One week from today I will fly to Paris. When I get off the plane all rumpled and dehydrated, I'll take the RER to the Metro to the Canal St. Martin (pictured above and in snow, below), where I'm renting an apartment from a lovely woman through Airbnb. I had originally booked a place in St. Germain des Pres, an ideal location for many, right in the heart of the city. Then I agonized for a week before changing it. (Sorry, sweet Sorbonne student I cancelled on). St. Germain, in the 6th, is classic Paris. It's also tourist Paris. So many of the new restaurants I was reading about were north of the Seine, in the 3rd and 10th and 11th, what is sometimes called "the Brooklyn of Paris", and I'm going to be perfectly situated for all of those. It's also a place where Parisians hang out, but tourists have not discovered yet in total droves. The 6éme is convenient but I was imaging myself sitting down to eat every night in horribly overpriced tourist traps. The 10éme has less of that. Plus, it's all Paris, so who cares where you stay.
The first full day I'm there, I'm taking a food tour with Paris by Mouth. I had originally thought to do a tour with Wendy Lyn, but she doesn't take solo travelers. Quelle horreur! Paris by Mouth is more affordable anyway, and I've spent hours researching restaurants and boulangeries on their website. It even influenced my choice to stay on the Canal, because their breakdown of restaurants by arrondissement notes that it's hard to find great food for reasonable prices in the 6th unless you are on a chocolate-only diet. Don't get me wrong, I'm going to be spending about a billion hours in the 6th. All the chocolatiers and patisseries are there, it seems. Just a few on my list are Ladurée (of course), Gérard Mulot (macarons), Pierre Hermé (macarons), Henri Le Roux (salted butter caramels), Patrick Roger (chocolates), Poilane (bread), Eric Kayser (baguettes)--and that JUST covers the 6eme. I'm a teeny bit worried that I might go to St. Germain des Pres, get sucked into a macaron-eclair-and-caramel vortex, and accidentally spend my whole budget over the course of a few hours, on sugar and maybe one Diptyque candle.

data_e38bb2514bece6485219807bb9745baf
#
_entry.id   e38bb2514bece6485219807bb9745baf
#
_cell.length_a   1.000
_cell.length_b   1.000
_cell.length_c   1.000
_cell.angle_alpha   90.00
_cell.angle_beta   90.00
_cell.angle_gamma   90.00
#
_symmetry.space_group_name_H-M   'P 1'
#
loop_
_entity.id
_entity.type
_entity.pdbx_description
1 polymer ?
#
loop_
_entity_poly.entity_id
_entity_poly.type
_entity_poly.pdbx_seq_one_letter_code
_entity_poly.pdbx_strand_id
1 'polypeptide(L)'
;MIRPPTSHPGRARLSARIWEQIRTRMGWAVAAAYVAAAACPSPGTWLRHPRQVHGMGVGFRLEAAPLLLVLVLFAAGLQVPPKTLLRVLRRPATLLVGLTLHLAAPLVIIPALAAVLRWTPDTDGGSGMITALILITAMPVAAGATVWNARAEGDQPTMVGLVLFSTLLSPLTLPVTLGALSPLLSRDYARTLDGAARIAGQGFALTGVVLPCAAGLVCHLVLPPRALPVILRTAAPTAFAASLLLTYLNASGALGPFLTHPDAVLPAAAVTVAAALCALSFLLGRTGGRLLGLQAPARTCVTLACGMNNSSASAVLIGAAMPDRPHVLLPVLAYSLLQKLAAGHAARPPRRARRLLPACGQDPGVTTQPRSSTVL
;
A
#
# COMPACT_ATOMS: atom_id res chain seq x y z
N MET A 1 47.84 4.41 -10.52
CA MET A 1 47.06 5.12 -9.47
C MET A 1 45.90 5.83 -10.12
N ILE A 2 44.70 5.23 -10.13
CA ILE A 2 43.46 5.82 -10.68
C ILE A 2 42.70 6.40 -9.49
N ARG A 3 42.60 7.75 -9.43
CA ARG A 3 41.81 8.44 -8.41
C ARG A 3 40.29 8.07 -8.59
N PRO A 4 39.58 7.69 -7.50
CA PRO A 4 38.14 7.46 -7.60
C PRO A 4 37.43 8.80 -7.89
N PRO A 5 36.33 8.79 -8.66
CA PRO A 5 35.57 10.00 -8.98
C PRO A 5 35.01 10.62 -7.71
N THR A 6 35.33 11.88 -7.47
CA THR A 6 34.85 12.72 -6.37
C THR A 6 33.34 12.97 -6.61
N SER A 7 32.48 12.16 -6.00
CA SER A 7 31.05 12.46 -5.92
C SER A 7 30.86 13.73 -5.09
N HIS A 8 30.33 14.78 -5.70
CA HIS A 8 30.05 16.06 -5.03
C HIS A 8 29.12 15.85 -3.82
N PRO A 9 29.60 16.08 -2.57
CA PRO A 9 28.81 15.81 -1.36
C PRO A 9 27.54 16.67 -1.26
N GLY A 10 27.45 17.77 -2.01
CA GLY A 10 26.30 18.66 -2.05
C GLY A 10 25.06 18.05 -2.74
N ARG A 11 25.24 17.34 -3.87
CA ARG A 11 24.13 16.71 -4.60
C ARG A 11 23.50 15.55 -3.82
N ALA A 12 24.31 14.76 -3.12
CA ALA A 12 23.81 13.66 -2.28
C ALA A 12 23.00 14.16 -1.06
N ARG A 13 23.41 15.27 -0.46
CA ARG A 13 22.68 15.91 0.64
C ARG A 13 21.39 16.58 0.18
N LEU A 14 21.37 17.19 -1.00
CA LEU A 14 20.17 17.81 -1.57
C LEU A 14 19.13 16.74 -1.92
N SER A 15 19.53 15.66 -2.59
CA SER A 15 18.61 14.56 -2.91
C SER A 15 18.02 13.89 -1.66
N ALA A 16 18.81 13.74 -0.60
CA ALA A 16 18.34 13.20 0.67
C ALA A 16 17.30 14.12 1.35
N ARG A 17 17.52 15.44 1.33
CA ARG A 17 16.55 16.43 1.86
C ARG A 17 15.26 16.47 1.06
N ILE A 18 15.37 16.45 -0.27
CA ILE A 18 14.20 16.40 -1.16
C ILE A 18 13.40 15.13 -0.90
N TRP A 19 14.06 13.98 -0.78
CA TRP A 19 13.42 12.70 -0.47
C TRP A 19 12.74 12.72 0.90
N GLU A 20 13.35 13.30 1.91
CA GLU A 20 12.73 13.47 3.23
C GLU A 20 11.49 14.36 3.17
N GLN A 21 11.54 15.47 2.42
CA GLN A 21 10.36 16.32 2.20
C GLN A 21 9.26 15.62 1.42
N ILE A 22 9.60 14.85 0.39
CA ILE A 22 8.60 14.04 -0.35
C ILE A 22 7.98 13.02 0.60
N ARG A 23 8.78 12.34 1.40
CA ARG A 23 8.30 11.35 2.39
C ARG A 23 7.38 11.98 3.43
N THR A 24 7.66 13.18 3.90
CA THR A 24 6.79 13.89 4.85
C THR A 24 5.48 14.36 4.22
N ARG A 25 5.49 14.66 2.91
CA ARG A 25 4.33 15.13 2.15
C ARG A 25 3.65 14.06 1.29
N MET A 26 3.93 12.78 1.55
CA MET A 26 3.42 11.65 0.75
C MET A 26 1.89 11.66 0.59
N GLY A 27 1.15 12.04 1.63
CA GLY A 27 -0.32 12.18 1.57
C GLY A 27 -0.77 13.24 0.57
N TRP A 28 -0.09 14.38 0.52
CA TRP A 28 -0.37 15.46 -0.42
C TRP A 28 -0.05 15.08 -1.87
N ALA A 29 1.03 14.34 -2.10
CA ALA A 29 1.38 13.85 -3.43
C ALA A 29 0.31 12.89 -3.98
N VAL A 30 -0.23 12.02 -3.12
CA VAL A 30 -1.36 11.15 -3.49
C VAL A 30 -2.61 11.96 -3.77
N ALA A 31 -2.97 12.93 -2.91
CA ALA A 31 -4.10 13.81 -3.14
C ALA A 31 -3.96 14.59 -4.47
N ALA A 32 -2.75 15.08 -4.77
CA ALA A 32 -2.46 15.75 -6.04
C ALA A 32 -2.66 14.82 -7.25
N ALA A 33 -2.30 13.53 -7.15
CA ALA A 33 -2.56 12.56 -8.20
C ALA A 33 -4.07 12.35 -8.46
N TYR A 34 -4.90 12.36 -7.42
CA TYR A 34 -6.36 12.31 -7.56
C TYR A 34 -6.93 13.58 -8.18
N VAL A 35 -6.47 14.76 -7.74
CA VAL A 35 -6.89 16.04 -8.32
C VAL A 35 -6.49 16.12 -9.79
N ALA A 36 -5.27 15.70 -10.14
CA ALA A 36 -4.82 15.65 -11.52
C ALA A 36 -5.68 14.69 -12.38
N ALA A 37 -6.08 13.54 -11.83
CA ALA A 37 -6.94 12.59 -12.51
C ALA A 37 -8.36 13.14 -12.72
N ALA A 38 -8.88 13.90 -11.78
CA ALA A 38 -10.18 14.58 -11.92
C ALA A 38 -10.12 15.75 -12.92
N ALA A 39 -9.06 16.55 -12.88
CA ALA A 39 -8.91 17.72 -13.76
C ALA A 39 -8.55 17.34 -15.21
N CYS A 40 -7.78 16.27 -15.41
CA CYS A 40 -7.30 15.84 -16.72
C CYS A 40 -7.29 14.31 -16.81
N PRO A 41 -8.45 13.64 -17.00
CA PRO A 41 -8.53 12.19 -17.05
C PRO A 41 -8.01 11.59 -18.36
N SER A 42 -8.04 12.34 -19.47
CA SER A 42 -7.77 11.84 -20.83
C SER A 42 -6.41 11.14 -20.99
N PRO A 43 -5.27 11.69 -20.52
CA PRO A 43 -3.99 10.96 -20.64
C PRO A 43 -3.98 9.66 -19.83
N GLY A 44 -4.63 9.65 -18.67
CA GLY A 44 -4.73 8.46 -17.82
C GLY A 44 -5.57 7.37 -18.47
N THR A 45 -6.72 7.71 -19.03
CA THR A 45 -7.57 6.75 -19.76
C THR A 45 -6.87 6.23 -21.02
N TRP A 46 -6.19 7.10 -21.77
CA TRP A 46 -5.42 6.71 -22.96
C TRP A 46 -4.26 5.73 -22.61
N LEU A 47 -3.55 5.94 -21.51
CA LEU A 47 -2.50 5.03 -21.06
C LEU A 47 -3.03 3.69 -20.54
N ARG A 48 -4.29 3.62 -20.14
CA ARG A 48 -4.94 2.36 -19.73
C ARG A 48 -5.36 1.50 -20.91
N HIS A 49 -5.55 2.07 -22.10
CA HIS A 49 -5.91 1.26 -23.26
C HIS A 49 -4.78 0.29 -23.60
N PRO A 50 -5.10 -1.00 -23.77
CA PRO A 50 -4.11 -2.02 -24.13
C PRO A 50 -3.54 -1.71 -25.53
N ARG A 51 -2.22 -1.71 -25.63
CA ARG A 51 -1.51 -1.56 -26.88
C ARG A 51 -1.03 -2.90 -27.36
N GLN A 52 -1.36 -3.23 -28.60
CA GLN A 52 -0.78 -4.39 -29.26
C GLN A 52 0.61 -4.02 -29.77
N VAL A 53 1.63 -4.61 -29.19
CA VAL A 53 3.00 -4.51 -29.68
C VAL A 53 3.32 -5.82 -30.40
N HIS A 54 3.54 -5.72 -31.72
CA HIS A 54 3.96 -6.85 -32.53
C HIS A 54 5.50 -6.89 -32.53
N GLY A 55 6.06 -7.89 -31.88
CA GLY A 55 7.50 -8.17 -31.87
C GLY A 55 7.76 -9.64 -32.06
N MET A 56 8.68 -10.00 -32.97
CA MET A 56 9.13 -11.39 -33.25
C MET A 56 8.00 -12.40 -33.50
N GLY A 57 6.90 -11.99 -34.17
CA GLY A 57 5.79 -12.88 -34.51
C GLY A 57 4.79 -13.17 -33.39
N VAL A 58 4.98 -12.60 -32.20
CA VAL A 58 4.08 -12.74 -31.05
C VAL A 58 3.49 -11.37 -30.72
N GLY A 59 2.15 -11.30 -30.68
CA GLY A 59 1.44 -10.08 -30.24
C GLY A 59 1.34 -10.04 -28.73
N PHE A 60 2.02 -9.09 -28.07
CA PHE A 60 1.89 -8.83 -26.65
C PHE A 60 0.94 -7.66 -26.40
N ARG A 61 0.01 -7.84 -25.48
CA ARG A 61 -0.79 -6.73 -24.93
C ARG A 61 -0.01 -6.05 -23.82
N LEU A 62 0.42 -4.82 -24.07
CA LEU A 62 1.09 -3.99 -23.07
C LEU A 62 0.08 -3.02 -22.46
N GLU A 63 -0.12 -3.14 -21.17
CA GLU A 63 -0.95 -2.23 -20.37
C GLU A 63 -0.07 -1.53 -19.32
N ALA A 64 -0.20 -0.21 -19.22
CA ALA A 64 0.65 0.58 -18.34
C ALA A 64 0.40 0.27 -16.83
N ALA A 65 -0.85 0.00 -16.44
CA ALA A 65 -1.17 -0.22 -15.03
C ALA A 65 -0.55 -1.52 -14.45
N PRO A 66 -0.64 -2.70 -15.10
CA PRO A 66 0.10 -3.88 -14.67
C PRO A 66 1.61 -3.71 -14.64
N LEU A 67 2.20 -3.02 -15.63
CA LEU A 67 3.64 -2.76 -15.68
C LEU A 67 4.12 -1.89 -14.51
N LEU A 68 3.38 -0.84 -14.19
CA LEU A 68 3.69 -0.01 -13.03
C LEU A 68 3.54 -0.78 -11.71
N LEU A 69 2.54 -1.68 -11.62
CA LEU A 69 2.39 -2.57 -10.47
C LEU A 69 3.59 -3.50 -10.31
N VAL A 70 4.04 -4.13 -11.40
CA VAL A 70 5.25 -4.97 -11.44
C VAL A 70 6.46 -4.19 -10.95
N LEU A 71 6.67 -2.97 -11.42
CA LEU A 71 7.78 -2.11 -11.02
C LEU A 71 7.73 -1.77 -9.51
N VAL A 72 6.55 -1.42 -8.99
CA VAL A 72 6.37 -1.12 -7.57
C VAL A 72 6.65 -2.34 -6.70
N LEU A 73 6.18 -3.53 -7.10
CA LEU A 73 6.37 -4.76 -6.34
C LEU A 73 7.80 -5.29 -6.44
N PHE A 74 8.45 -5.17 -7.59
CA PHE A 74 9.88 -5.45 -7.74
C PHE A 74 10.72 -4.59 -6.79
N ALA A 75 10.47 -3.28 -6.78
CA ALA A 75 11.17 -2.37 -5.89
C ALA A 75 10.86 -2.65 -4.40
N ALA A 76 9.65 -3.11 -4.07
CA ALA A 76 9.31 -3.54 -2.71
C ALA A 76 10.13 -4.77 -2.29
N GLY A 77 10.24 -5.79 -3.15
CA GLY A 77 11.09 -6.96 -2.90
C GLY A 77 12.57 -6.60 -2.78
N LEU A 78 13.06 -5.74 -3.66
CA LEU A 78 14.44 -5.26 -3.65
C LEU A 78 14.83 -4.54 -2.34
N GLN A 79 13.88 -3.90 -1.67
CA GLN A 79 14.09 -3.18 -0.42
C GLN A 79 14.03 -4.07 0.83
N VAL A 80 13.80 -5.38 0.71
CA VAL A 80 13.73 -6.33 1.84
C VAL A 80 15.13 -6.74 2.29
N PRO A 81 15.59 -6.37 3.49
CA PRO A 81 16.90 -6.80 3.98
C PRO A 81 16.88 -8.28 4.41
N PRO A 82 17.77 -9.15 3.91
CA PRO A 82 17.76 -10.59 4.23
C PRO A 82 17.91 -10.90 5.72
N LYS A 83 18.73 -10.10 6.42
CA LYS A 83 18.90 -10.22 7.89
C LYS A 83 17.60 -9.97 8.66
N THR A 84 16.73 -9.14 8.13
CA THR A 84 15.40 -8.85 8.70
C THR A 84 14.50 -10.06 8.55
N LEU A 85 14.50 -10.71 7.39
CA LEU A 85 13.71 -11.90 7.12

Anyway, the food tour. The good thing about it is, you pay in advance so it doesn't feel like it's coming out of your trip budget per se, and then over the course of three hours, a guide takes you and a small group around the neighborhood of your choice (I chose the Marais), introducing you to a family who runs a 7th generation fromagerie, a "pig obsessed" butcher, and a MOF chocolatier, which I must insist stands for "Mother 'O Fucker" chocolatier, though really it means Meilleurs Ouvriers de France, something like Best Craftsman of France, and is a prestigious award only handed out every four years. Of course you get to eat all this on the food tour, and hopefully pick up some tips for selecting your own fromage and charcuterie during the rest of your trip. I am really so excited about the food tour.
I've been researching obsessively, mostly about what to eat in Paris. Finally I typed it all about by arrondissement, a six-page long list that I can print off and carry in my purse instead of a heavy guidebook. So many of the best restaurants are by reservation only, and I didn't want to be too pinned down. So I only have two reservations for now. One for Bones and one for Au Passage. Both allowed me to book online. I wanted to eat at Frenchie so badly that I asked a friend of mine to ask her brother, who I've never met but who lives in France and speaks the language fluently, to call and try to get me in. He kindly did, and it turned out Frenchie is closed until late summer so oh well, next time.